Hello Again (1987)

hello again 4

By Richard Winters

My Rating: 3 out of 10

4-Word Review: Her life after death.

Lucy (Shelley Long) is married to Jason (Corbin Bernsen) a well-off plastic surgeon, but finds that she doesn’t fit in with his snobby clientele and feels out-of-place whenever she tries to hang out with them at dinner parties. She turns to her wacky friend Zelda (Judith Ivey) who dabbles in the occult, but her spells and magic do little until Lucy chokes on a meatball and Zelda is able to magically bring her back to life one year later. Now Lucy finds a new lease on things. Jason has gotten remarried to her former friend Kim (Sela Ward) and she uses this news find a new love of her own and she’ll have to do it quickly because if she doesn’t find true love by the next full moon she’ll go right back to being dead again.

This is the second collaboration between director Frank Perry and writer Susan Isaacs and while their first effort Compromising Positions was just barely passable this one doesn’t even make it to that level. The script is unable to settle on any type of genre as it dabbles in drama, romance, comedy, social satire and fantasy, but ends up being only shallow nonsense in the end. A few of the tangents that it takes has potential to be interesting, but then it doesn’t go far enough with it. The comedy is light and inconsistent with the funniest moment being the one that was shown in its trailer where Lucy comes back to life and finds her shocked husband and friend in bed together and after that there’s very little else that’s even mildly amusing.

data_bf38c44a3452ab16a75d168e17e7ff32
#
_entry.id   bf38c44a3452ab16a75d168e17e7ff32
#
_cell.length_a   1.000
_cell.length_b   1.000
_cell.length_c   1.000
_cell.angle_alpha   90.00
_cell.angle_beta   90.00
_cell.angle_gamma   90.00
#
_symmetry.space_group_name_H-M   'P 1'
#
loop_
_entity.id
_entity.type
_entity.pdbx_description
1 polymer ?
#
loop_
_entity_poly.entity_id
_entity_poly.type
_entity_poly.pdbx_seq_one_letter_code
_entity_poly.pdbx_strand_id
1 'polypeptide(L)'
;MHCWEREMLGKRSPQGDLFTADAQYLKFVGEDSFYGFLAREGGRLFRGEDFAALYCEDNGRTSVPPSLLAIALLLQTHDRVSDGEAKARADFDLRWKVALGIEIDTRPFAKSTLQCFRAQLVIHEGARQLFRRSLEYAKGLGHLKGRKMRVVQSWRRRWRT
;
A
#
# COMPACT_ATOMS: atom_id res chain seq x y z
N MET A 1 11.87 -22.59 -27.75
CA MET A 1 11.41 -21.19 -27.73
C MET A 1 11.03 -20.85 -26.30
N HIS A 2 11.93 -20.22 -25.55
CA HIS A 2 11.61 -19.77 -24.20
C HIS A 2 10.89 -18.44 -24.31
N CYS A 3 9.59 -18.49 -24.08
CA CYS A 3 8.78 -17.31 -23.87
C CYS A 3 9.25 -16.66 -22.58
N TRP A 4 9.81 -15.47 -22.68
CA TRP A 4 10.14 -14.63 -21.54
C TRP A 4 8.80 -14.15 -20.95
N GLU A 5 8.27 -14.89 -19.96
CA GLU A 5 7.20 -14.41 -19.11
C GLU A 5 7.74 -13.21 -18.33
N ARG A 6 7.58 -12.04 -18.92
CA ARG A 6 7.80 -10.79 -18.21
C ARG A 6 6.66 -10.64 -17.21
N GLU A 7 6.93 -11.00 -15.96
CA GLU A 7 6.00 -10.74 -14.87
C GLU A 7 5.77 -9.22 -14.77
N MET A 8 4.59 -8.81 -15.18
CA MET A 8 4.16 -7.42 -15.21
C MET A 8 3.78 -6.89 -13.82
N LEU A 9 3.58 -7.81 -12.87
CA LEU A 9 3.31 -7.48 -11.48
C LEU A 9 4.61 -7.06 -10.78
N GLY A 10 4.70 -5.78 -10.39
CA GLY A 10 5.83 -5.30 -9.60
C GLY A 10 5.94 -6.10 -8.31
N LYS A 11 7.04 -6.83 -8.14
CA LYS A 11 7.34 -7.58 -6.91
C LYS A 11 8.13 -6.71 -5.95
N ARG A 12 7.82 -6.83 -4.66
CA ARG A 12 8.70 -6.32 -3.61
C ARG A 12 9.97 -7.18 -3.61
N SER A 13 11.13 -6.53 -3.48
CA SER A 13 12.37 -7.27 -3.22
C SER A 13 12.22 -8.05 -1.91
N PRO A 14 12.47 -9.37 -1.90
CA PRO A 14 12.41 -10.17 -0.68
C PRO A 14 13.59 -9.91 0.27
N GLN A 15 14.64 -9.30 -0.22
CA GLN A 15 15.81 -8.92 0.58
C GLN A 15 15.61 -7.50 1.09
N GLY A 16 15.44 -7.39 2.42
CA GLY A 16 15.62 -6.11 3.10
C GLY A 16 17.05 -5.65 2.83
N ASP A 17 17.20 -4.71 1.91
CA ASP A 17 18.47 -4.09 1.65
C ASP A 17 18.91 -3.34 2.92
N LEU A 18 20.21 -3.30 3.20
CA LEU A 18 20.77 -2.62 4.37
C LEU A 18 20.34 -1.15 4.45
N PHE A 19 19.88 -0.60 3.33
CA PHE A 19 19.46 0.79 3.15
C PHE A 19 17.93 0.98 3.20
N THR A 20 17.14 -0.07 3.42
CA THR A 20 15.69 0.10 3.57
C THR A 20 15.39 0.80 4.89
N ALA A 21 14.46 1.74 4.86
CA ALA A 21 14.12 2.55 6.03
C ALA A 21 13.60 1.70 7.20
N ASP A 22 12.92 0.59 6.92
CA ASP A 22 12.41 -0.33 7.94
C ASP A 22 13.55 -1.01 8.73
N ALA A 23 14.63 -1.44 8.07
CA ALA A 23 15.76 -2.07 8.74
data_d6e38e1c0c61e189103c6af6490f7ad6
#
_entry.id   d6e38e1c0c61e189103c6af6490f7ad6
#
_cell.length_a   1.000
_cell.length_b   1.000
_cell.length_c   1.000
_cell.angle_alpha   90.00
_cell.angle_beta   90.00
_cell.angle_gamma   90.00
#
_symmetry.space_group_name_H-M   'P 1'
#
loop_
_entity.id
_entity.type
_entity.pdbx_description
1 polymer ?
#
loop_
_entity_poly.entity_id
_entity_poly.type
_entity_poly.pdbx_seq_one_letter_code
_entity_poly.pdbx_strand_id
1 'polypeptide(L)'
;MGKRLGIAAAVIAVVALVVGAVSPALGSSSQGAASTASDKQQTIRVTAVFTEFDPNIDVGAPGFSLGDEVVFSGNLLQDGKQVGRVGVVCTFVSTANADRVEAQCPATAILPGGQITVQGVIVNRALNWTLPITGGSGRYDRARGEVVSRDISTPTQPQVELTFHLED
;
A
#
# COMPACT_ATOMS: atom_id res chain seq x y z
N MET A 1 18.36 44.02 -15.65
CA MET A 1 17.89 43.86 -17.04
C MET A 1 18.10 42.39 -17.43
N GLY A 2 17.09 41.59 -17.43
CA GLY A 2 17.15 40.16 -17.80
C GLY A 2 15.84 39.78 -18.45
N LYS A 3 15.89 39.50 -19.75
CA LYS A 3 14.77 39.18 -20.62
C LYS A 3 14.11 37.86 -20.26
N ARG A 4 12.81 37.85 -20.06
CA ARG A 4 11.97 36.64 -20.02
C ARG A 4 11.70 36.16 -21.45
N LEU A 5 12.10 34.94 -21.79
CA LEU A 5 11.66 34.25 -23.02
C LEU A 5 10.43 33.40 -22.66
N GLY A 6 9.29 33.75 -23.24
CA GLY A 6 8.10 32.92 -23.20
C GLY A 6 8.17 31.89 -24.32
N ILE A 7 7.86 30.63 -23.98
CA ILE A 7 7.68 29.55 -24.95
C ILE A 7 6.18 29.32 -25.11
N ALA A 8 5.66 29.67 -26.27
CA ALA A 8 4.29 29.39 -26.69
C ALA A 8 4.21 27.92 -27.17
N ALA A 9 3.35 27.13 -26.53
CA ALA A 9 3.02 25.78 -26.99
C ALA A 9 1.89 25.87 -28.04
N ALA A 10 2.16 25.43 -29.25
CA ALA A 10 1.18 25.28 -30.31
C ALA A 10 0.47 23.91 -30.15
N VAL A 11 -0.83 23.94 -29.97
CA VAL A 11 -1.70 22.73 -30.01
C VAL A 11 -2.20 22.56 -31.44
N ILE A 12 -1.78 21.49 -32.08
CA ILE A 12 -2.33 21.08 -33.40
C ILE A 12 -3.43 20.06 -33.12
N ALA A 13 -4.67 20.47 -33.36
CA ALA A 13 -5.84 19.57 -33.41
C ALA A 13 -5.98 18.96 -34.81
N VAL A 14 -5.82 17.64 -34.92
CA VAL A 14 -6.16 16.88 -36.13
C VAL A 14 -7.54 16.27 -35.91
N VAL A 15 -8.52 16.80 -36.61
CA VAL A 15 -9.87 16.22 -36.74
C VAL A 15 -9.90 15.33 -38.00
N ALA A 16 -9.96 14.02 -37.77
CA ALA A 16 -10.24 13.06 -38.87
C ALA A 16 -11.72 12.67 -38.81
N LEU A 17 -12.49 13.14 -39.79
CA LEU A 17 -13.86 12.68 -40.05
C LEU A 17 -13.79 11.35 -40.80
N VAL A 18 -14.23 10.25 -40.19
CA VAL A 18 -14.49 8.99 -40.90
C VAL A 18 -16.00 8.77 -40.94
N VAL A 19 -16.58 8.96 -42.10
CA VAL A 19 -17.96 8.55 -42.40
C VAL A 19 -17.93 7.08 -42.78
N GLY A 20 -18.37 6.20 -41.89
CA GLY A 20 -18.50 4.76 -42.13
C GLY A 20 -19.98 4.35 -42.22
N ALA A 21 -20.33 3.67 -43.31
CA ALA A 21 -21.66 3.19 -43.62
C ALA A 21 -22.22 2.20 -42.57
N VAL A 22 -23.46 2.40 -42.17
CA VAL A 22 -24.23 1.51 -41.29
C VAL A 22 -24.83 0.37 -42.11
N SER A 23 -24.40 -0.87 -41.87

The fantasy elements are poorly thought out and leave a lot of unanswered questions. The climactic showdown between Lucy and Kim is flat and the caricatures of the rich and snobby crowd are clichéd to the extreme. I also didn’t find the scene where she chokes on a meat ball to be a laughing matter as according to government statistics over 3,000 people in this country choke to death each year and if they really wanted to create some sort of goofy death it should’ve been something much more over-the-top.

Long isn’t leady lady material. Her image is so ingrained with the uppity and prim Diane Chambers persona from ‘Cheers’ that having her portray someone who is kind and humble comes off as insincere and phony and her attempts at being a comical klutz is annoying and completely unfunny.

This was Perry’s final directorial effort. He burst onto the film scene in the ‘60s and showed flashes of brilliance and new age vision, but his career declined markedly once he divorced from his screenwriter wife Eleanor and the stuff he did afterwards was barely even worth a look. He eventually was diagnosed with cancer and spent the last years of his life battling the disease and in 1995 even made a documentary about his fight called On the Bridge, which was far more compelling than this tripe.

My Rating: 3 out of 10

Released: November 6, 1987

Runtime: 1Hour 36Minutes

Rated PG

Director: Frank Perry

Studio: Buena Vista Pictures

Available: VHS, DVD, Amazon Instant Video, YouTube

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